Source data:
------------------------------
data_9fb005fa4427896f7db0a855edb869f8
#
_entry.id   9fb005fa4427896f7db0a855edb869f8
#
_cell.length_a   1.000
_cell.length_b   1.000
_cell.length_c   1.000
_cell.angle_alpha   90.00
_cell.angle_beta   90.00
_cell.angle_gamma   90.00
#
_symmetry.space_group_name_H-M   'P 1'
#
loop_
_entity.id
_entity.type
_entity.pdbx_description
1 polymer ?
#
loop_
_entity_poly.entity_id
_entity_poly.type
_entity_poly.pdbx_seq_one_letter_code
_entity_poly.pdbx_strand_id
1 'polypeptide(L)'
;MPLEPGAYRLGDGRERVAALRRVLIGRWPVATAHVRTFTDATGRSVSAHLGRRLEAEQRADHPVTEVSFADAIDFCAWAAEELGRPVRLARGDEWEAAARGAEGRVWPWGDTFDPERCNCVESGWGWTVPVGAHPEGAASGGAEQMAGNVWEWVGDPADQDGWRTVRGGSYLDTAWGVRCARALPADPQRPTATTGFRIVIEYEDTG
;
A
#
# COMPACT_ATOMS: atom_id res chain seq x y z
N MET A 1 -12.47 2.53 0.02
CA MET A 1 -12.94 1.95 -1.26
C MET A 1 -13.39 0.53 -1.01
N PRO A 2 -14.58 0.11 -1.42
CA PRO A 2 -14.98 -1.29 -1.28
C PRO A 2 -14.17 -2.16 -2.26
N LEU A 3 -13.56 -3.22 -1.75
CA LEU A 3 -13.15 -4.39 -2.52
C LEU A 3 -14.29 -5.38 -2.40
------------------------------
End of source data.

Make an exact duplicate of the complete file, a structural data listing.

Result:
data_9fb005fa4427896f7db0a855edb869f8
#
_entry.id   9fb005fa4427896f7db0a855edb869f8
#
_cell.length_a   1.000
_cell.length_b   1.000
_cell.length_c   1.000
_cell.angle_alpha   90.00
_cell.angle_beta   90.00
_cell.angle_gamma   90.00
#
_symmetry.space_group_name_H-M   'P 1'
#
loop_
_entity.id
_entity.type
_entity.pdbx_description
1 polymer ?
#
loop_
_entity_poly.entity_id
_entity_poly.type
_entity_poly.pdbx_seq_one_letter_code
_entity_poly.pdbx_strand_id
1 'polypeptide(L)'
;MPLEPGAYRLGDGRERVAALRRVLIGRWPVATAHVRTFTDATGRSVSAHLGRRLEAEQRADHPVTEVSFADAIDFCAWAAEELGRPVRLARGDEWEAAARGAEGRVWPWGDTFDPERCNCVESGWGWTVPVGAHPEGAASGGAEQMAGNVWEWVGDPADQDGWRTVRGGSYLDTAWGVRCARALPADPQRPTATTGFRIVIEYEDTG
;
A
#
# COMPACT_ATOMS: atom_id res chain seq x y z
N MET A 1 -12.47 2.53 0.02
CA MET A 1 -12.94 1.95 -1.26
C MET A 1 -13.39 0.53 -1.01
N PRO A 2 -14.58 0.11 -1.42
CA PRO A 2 -14.98 -1.29 -1.28
C PRO A 2 -14.17 -2.16 -2.26
N LEU A 3 -13.56 -3.22 -1.75
CA LEU A 3 -13.15 -4.39 -2.52
C LEU A 3 -14.29 -5.38 -2.40